Thameslink Programme - FAQ

Interactive map

St Pancras International Farringdon Station Barbican Station Moorgate Station City Thameslink Blackfriars Station London Bridge

Thameslink Programme FAQ




How can I keep up to date with what's happening?

Check this website regularly and stay up to date with the Thameslink Programme developments by signing up to receive the latest news by email.

Back to top
What is the Thameslink Programme?

Good question. It’s a government-funded £5.5bn programme of work to introduce new and improved stations, new track, new cross-London routes and new longer and more frequent trains with the express purpose of relieving overcrowding. It will transform the Thameslink route.

Back to top
Who’s involved?

Network Rail will build new track, new stations, extend platforms and improve signalling. First Capital Connect will bring in a new fleet of trains and run the train service, parts of which will be jointly run with train operator Southeastern.

Back to top
What’s in it for me?

A more comfortable ride! That’s thanks to more space on more frequent, longer, brand new trains running to and through London from better stations across an extended rail network. There will be 92 new carriages rolling out during 2009 (the equivalent of 23 four-carriage trains), plus Blackfriars, London Bridge and Farringdon stations will all be upgraded significantly. By 2009, there will be direct connections from North Thameslink stations to Kent. Check out the new destinations that may be on offer by 2015.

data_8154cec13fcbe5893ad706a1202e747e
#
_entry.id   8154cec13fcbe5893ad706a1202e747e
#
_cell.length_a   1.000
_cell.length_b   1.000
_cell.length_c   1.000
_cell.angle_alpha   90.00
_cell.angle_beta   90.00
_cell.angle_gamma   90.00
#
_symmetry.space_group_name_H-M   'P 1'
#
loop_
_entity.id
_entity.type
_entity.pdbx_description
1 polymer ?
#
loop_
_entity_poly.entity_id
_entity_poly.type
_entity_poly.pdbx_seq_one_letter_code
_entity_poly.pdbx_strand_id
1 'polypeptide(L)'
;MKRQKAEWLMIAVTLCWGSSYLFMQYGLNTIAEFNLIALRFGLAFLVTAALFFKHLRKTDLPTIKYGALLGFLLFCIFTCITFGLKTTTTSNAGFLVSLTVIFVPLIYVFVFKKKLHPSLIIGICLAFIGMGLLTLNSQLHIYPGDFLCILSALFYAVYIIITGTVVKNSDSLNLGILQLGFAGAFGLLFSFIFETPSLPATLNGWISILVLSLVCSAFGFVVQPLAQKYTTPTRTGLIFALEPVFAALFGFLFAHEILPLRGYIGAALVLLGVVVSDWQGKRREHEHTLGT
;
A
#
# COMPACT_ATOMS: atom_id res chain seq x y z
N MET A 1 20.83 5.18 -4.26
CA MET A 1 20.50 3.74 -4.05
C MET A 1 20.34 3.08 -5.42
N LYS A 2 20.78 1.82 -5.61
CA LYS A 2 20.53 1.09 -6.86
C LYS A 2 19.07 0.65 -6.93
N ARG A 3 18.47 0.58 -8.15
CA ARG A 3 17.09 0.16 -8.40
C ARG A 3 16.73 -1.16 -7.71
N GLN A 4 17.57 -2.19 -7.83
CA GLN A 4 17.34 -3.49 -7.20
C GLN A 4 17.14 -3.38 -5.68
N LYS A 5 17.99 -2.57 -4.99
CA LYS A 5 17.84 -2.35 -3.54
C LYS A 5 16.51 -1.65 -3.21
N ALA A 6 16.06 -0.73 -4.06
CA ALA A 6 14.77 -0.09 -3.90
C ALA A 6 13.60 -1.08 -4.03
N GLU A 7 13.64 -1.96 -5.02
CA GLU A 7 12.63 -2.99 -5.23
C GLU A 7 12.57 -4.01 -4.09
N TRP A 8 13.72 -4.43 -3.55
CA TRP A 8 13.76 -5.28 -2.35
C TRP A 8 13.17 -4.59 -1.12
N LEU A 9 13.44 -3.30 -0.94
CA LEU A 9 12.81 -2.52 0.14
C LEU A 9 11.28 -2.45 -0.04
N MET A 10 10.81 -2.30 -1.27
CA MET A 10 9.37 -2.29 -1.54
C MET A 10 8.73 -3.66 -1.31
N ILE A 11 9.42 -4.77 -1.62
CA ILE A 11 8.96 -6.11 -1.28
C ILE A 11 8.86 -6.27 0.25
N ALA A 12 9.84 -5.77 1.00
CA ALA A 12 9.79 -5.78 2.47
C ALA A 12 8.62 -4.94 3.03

Back to top
When's it happening?

March 2009:

· Preparatory work completed ready for stations at Farringdon and Blackfriars to be redesigned/redeveloped.

· Moorgate branch closed.

· New timetable in place offering new direct destinations from north Thameslink route stations to Kent and south east London


December 2011:

· Farringdon, Blackfriars and most stations on the Thameslink route main line capable of taking 50% longer, 12-carriage trains. These leave central London stations up to 16 times an hour at peak times.


End of 2015:

· London Bridge station redeveloped

· New fleet of trains

· Up to 24 trains per hour at peak times through central London

· An expanded network

Back to top
Will trains be more frequent?

There’ll be many more trains per hour and more destinations to choose from on trains across the heart of London. The main goal is to reduce overcrowding.

Back to top
What impact will this have on my day?

Let’s be honest: while we think you’ll like the end result, the work might well disrupt your journey in the short- term. We’re working closely with Network Rail to keep aggravation to a minimum and doing our level best to keep you updated with what’s going on. We’ll also offer advice on the best way around bottlenecks and station works – a job made much easier if you sign up to our email alerts.


On top of this, we’re working with Network Rail to maintain and in some cases improve train services before the main work begins by making changes to the network.


Network Rail is also investing £40million in Thameslink route infrastructure to ensure it is reliable enough for us to deliver the service our customers expect and deserve during the delivery of the Programme. This includes:


· Investing in spare switch and crossing parts to reduce the time it takes to replace these components when they fail.


· Improving overhead lines in the Bedford area to reduce delays resulting from overhead line problems.